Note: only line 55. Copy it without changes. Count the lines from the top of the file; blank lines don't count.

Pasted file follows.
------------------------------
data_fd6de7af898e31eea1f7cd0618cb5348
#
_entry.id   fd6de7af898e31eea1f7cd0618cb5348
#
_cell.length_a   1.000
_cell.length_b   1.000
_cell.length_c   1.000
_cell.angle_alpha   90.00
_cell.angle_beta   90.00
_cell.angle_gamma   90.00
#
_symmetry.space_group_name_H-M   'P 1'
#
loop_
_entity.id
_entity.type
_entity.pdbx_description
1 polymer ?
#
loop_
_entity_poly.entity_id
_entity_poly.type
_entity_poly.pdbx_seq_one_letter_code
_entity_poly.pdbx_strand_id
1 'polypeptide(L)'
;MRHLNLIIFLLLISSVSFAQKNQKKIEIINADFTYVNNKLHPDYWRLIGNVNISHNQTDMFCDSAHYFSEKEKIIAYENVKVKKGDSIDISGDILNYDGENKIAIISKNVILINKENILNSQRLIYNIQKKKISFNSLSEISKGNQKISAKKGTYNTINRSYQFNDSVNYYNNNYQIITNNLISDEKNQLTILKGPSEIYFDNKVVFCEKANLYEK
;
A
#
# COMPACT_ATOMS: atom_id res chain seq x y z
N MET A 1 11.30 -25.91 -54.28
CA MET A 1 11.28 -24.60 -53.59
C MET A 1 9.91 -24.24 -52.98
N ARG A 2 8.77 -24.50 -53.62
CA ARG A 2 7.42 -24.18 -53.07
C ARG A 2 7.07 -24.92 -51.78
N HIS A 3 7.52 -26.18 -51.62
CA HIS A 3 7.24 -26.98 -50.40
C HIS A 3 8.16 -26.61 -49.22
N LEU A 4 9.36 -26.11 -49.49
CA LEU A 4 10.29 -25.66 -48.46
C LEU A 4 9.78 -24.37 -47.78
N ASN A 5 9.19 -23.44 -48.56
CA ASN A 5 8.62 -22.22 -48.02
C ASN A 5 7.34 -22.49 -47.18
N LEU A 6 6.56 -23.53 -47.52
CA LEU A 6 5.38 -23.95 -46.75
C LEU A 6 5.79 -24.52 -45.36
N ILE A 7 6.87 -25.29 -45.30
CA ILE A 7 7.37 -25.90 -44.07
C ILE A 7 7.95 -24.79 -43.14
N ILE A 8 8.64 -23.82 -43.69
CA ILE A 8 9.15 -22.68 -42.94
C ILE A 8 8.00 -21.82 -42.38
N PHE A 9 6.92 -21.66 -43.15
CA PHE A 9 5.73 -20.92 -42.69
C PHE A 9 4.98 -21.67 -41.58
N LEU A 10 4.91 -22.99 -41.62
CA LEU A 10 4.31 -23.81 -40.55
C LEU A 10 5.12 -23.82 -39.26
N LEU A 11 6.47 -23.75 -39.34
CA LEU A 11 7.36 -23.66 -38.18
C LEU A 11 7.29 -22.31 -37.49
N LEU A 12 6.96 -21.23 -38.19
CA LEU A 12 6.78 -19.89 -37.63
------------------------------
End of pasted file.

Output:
N PHE A 9 6.92 -21.66 -43.15